Mollycoddling a terrorist | Inquirer Opinion

Mollycoddling a terrorist

/ 05:07 AM August 20, 2020

The Duterte administration relentlessly pursued the passage of the problematic Anti-Terrorism Act, despite grave concerns from human rights activists and law groups. Per Malacañang’s spin, it clearly demonstrated the government’s “serious commitment to stamp out terrorism, which has long plagued the country and has caused unimaginable grief and horror” to Filipinos.

And yet, when faced with an actual terrorist — Abduljihad “Indang” Susukan, sub-commander of the small but violent Abu Sayyaf and a man facing multiple charges for kidnapping, illegal detention, murder, and attempted murder — what did the Duterte administration do? Lay out the red carpet and act all cuddly.

Susukan, wanted in both the Philippines and Malaysia for cross-border kidnappings in the east coast of Sabah and other criminal activities in Jolo, Sulu, was arrested on Aug. 13 in the home of Moro National Liberation Front founder Nur Misuari, to whom Susukan supposedly surrendered as early as April this year. He was flown to Manila and taken into the custody of the Philippine National Police in Camp Crame. The Armed Forces of the Philippines had sought his transfer to Camp Aguinaldo for security considerations, as he was deemed “a high-value individual.”

If Susukan had been in Misuari’s home all this time, then Misuari clearly sheltered and aided an enemy of the state. The Palace, however, immediately absolved Misuari of any criminal liability; presidential spokesperson Harry Roque said it was “highly unlikely” that criminal charges would be filed against Misuari, on the excuse that he “really arranged” for Susukan’s supposed surrender.


Misuari himself has an arrest warrant for rebellion charges over the 2013 Zamboanga siege. The warrant was suspended in October 2016, and President Duterte appointed Misuari the country’s special envoy to the Organization of Islamic Cooperation.

As first reported in the Malaysian newspaper The Star on Aug. 13, citing regional intelligence sources, Susukan had been “allowed to move freely” in Davao City, Mr. Duterte’s hometown where his daughter is mayor, and was seen in the company of Misuari.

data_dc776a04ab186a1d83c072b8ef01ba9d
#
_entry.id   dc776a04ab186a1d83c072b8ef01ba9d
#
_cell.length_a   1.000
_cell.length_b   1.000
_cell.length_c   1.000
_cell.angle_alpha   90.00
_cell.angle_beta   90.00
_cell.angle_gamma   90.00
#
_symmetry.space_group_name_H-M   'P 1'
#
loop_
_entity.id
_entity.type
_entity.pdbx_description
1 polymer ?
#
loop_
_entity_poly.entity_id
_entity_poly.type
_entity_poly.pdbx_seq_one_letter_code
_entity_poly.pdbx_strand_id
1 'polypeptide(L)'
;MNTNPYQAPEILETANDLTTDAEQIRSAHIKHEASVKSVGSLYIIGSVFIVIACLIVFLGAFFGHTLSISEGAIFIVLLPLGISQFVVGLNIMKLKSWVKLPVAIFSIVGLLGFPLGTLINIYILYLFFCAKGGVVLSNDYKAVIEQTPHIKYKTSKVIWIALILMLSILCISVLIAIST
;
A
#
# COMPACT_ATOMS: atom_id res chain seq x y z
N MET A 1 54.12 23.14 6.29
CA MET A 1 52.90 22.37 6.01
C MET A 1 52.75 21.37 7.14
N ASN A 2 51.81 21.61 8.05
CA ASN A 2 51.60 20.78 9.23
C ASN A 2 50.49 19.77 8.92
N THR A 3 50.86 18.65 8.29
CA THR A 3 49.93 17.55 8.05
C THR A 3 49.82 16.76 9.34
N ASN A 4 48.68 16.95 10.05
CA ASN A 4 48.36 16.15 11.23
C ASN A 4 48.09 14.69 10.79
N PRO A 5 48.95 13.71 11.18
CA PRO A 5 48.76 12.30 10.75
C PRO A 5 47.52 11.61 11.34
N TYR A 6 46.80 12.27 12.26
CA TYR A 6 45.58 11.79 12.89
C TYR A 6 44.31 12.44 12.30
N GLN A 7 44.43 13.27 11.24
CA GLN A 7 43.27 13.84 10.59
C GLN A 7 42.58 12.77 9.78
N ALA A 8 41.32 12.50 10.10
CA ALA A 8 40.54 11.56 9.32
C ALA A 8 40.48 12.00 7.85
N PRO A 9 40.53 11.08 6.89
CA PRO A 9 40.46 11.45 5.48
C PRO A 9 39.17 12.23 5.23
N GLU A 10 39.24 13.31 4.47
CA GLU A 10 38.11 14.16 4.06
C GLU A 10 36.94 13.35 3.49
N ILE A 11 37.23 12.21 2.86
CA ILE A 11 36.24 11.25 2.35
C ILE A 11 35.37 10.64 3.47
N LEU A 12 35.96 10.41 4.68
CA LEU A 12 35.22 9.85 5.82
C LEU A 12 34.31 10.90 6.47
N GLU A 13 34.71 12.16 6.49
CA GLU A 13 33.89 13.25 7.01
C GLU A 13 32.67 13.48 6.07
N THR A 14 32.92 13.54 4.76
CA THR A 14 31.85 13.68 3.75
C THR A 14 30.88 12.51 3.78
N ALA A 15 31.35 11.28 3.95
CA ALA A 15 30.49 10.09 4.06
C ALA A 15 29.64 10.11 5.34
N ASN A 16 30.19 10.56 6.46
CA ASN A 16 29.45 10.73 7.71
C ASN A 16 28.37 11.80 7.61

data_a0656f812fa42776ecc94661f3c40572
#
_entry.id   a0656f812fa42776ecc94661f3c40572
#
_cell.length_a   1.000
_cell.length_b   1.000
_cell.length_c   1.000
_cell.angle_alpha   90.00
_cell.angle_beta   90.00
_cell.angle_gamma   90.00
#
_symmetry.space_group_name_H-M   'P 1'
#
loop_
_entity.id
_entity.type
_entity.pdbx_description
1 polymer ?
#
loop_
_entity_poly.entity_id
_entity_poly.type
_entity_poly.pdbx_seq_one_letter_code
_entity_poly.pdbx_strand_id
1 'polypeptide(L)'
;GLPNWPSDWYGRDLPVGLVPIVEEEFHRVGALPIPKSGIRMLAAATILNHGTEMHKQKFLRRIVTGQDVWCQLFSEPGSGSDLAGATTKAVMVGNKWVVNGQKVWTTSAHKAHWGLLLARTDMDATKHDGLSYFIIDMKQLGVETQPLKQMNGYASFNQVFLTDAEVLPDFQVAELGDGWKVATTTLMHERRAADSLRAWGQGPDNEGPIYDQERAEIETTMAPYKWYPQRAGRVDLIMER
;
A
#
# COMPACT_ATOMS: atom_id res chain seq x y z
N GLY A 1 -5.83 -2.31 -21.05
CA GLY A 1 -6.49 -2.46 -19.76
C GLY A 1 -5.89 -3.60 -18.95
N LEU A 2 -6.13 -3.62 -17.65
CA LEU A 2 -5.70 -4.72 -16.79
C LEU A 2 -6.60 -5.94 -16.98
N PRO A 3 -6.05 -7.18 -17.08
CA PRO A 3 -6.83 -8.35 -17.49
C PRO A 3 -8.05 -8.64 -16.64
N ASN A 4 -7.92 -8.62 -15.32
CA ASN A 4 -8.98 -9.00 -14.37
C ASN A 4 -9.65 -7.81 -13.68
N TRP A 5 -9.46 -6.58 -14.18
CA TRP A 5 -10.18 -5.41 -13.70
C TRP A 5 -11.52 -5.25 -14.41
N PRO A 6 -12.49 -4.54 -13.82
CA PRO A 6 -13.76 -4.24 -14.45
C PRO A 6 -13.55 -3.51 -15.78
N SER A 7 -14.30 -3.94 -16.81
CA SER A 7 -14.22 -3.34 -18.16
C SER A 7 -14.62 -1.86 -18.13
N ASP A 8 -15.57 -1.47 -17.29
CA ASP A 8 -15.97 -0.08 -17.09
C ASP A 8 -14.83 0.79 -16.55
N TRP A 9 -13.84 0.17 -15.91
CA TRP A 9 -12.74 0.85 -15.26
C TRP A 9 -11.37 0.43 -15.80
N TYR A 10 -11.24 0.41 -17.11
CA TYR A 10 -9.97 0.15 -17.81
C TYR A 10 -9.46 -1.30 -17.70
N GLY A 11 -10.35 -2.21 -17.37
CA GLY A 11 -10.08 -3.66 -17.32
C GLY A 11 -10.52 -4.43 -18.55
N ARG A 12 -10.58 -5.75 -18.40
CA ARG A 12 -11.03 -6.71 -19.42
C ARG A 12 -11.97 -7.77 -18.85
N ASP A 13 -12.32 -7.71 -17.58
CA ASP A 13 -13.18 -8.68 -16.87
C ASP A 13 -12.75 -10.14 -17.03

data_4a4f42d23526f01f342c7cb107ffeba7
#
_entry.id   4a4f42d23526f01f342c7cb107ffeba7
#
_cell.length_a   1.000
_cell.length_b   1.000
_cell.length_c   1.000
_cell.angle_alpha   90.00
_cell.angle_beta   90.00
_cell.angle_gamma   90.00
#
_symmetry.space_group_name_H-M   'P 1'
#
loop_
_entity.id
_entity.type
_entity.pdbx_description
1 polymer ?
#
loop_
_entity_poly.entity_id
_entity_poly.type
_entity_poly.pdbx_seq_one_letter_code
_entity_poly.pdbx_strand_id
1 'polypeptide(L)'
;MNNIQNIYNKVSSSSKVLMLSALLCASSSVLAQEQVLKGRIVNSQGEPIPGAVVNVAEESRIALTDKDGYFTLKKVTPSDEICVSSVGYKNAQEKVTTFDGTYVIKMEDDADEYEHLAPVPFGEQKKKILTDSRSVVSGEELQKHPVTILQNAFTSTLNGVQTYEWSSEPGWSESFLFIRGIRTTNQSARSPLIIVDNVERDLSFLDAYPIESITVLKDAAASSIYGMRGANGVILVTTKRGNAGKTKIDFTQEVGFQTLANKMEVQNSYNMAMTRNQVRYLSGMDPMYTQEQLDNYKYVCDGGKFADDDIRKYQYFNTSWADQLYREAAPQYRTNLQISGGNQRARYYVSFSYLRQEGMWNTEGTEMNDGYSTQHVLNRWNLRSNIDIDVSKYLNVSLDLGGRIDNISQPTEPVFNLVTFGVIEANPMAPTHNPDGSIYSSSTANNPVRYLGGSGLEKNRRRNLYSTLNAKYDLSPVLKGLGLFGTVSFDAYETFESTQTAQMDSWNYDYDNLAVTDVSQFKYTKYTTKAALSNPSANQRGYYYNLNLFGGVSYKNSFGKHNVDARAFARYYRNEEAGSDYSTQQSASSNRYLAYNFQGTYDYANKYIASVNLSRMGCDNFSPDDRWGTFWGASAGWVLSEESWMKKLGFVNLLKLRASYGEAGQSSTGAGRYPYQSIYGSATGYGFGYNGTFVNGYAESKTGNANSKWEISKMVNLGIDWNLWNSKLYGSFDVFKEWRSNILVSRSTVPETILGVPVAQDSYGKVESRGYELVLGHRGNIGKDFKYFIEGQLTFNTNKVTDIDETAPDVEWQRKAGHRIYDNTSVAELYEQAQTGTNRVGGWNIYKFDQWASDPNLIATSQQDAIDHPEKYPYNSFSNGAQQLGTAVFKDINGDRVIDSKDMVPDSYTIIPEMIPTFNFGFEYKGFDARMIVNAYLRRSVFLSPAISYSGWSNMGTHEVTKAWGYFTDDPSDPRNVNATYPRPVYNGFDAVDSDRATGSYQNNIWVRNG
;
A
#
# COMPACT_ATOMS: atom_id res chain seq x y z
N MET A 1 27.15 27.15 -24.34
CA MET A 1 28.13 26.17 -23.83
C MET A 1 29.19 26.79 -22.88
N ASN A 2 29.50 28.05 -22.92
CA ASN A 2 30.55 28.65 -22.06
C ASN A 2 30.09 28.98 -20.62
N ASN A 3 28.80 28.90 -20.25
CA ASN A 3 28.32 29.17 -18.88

Susukan and Misuari were said to have flown to Davao from Jolo aboard a privately owned Bombardier Challenger 350 — the same plane used by Mr. Duterte around the country and in travels to neighboring countries in Asean. Misuari brought Susukan to Davao City on Aug. 9 supposedly for a medical procedure to replace with a prosthetic limb the left arm that Susukan had lost during a gun battle with the military in Misuari’s stronghold of Jolo early last year.

Was the military even aware that one of the country’s most notorious terrorists was being chaperoned by Misuari in the President’s hometown? Astoundingly, it said it didn’t know.


It was only after the military brass were asked about the Malaysian report that the police and military actively sought to take hold of Susukan. Defense Secretary Delfin Lorenzana said he had talked with the Eastern Mindanao Command chief, who said he was “unaware why Misuari and Susukan are together in Davao.” He acknowledged that Susukan was indeed wanted by the military as the Abu Sayyaf had “killed and beheaded a lot of our soldiers.”

“Nobody knew that Susukan arrived in Davao… until his picture appeared in the media the other day,” Lorenzana admitted in a GMA News interview. AFP spokesperson Maj. Gen. Edgard Arevalo also said that Misuari did not inform the military that Susukan was in his custody.


Take note that this year, the administration was allotted P9.6 billion in confidential and intelligence funds, of which P4.5 billion is lodged under the Office of the President. That amount is almost double the P2.5 billion sought in 2018 and 2019.

Also causing ripples of worry is the buzz that Susukan, despite the gravity of his crimes, would be granted amnesty, a possibility that Muntinlupa Rep. Ruffy Biazon said would run contrary to the Duterte administration’s claimed unforgiving stance on terrorism.

“News reports I’m reading about Susukan don’t give clarity on whether it was a deliberate act to surrender or it was a capture. If he surrenders on condition that he’ll become Misuari’s aide and granted amnesty, what does that do to the government’s supposed tough anti-terror stance?” Biazon tweeted.

His view was shared by Sen. Panfilo Lacson, who shepherded the Anti-Terrorism Act to approval. “We had sent the right message to the world that we mean business against terrorism… But we could be sending the wrong message if we allow politics into the mix, as in the case of Susukan,” warned Lacson.

Your subscription could not be saved. Please try again.
Your subscription has been successful.

Subscribe to our daily newsletter

By providing an email address. I agree to the Terms of Use and acknowledge that I have read the Privacy Policy.

That is grossly understating it. The special treatment lavished on Susukan via Misuari is not just “politics,” but the brazen mollycoddling of a terrorist that should horrify the public, and for which security officials in this administration should hang their heads in shame.

TAGS: Abu Sayyaf Group, Anti-Terrorism Law, Editorial, Nur Misuari

© Copyright 1997-2024 | All Rights Reserved

We use cookies to ensure you get the best experience on our website. By continuing, you are agreeing to our use of cookies. To find out more, please click this link.